Defined as a research priority in France by the "Cancer Plan 2021-2030", triple-negative breast cancer is the focus of much work at Institut Curie. Researchers are advancing on all fronts, to better understand this pathology, identify therapeutic targets, propose biomarkers predictive of response to treatment and combat metastases.

The Institut Curie has launched a fundamental and clinical research program called CASSiOPEIA, led by Dr. Fatima Mechta-Grigoriou [1] and Prof. François-Clément Bidard. This Hospital-University Health Research (RHU) program is co-financed by the French National Research Agency, Institut Curie and industrial partners.  The project aims to gain a better understanding of triple-negative breast cancers, and in particular their heterogeneity, in order to identify at diagnosis those patients who could develop resistance to treatment.  The teams will evaluate new methods for detecting metastases and early recurrence. The ambition is to develop novel therapies targeting fibroblasts, a very abundant cell type in tumors, not yet targeted therapeutically. This innovative program is already behind the Skyline and Cupcake trials.

[1] Outstanding Research Director at Inserm, Head of the Stress and Cancer team at the Cancer, Heterogeneity, Instability and Plasticity (CHIP) unit - U830 Inserm

Dr Céline Vallot [2] is dedicated to personalizing treatments by scrutinizing the epigenetic identity cards of tumor cells. Using the "Single Cell" method, she identifies at an early stage the profiles responsible for the transformation of healthy cells into cancer cells. These discoveries could support the development of new diagnostic tools and the identification of innovative therapeutic targets.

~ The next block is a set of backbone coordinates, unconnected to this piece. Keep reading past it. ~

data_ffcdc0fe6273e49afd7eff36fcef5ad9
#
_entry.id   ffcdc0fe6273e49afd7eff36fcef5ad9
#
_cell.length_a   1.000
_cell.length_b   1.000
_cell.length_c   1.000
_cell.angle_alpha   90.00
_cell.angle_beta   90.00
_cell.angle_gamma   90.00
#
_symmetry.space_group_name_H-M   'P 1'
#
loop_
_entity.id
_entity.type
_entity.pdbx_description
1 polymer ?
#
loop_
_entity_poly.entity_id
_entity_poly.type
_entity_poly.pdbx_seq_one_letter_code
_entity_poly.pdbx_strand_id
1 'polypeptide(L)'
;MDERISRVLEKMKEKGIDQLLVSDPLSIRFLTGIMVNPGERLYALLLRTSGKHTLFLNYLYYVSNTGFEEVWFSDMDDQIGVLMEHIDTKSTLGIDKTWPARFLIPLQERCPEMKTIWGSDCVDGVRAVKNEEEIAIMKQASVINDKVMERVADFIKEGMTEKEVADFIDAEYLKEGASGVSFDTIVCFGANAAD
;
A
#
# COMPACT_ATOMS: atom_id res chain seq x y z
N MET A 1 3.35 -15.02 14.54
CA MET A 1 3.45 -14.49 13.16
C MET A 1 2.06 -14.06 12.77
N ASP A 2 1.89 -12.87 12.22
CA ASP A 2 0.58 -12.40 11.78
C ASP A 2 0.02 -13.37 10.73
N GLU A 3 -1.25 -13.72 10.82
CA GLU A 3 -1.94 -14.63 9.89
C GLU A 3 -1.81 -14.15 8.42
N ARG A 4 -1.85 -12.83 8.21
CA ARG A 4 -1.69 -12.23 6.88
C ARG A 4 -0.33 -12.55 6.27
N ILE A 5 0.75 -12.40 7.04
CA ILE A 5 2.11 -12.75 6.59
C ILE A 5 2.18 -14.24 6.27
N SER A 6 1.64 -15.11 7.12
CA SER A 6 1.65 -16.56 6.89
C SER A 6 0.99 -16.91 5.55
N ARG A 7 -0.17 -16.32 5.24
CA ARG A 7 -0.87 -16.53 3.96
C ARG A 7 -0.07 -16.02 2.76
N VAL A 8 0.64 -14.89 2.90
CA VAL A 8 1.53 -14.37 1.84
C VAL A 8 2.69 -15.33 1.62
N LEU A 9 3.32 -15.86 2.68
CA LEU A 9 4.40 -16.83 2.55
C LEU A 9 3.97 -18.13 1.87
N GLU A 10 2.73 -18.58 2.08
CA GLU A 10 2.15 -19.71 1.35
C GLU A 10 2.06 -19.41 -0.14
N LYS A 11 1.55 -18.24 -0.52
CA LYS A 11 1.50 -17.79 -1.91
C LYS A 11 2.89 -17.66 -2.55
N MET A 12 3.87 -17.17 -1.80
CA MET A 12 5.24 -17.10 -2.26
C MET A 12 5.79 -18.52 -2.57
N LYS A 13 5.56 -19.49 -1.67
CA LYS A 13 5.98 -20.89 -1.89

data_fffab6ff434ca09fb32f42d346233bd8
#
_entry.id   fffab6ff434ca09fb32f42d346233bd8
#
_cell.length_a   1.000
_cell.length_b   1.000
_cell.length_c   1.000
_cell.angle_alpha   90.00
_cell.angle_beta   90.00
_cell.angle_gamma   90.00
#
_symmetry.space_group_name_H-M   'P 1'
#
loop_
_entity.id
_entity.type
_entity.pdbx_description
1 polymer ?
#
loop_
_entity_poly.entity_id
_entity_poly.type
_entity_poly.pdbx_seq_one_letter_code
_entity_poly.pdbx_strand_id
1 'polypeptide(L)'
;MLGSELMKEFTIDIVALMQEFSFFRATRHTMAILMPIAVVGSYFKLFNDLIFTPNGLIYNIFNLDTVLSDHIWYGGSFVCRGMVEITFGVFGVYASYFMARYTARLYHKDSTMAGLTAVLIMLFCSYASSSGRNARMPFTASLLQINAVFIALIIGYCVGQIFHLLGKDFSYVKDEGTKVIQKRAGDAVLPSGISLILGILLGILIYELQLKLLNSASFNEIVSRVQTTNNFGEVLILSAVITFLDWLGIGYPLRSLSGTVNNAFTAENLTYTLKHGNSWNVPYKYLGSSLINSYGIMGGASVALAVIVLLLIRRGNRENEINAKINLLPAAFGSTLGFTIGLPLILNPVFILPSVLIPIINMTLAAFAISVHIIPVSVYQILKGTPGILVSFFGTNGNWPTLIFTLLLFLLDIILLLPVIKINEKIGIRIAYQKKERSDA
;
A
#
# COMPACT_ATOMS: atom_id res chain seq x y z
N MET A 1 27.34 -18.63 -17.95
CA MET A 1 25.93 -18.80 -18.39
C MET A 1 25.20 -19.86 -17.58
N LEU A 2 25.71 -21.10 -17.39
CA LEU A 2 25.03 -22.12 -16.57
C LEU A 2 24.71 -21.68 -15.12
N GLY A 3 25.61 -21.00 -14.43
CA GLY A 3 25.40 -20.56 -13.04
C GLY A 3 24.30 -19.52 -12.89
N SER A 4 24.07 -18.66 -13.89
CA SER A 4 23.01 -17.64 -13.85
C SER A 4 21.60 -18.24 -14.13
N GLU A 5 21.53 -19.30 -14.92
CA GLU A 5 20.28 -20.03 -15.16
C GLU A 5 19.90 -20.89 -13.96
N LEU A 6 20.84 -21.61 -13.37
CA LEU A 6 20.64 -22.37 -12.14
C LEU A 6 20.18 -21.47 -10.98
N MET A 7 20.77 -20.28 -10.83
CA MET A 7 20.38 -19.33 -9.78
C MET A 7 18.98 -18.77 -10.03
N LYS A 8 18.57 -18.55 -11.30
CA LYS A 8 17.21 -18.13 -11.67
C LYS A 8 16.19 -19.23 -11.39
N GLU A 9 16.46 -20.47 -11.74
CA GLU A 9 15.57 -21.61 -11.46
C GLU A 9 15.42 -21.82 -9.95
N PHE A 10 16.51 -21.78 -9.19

[2] CNRS Research Director, head of the Dynamics of epigenetic plasticity in cancer research team.

Dr Philippe Chavrier [3]'s project focuses on the components of the environment in which metastatic cells develop, revealing the biological parameters that define an unfavorable prognosis. His recent work has highlighted the novel role of a signaling pathway, offering promising prospects for new therapeutic possibilities. He was also awarded the Grand Prix Ruban Rose 2022 for his innovative project on the development of invasive tumor cell behavior in breast cancer.

[3] CNRS Research Director, head of the Membrane and Cytoskeleton Dynamics research team at the Cell Biology and Cancer unit (UMR144 / CNRS / Sorbonne University).

The work of Dr Albertas Navickas [4], winner of the 2023 Rose Avenir ribbon award, helps to explain the mechanisms that lead breast cancer cells to migrate and develop lung metastases.

[4] Inserm Research Fellow, RNA, tumor microenvironment and metastasis team within the Genome Integrity, RNA and Cancer Unit (CNRS UMR3348 / Université Paris-Saclay)

Among the 60,000 new cases of breast cancer diagnosed each year in France, triple-negative breast cancer affects around 15% of patients, representing 9,000 new cases detected each year.   
Unresponsive to hormonal treatments and anti-HER2 targeted therapy, it is one of the most aggressive and difficult-to-treat breast cancers, with three-quarters of patients failing to respond to treatment.  

It is often diagnosed in younger women (40% are under 40), with a higher risk of early metastatic recurrence and shorter overall survival than other breast cancer subtypes.
The biggest challenges in triple-negative breast cancer are:
- earlier detection and mapping of metastases
- better prediction of efficacy and resistance to immunotherapy
- development of new therapeutic options.

Source INCa 2023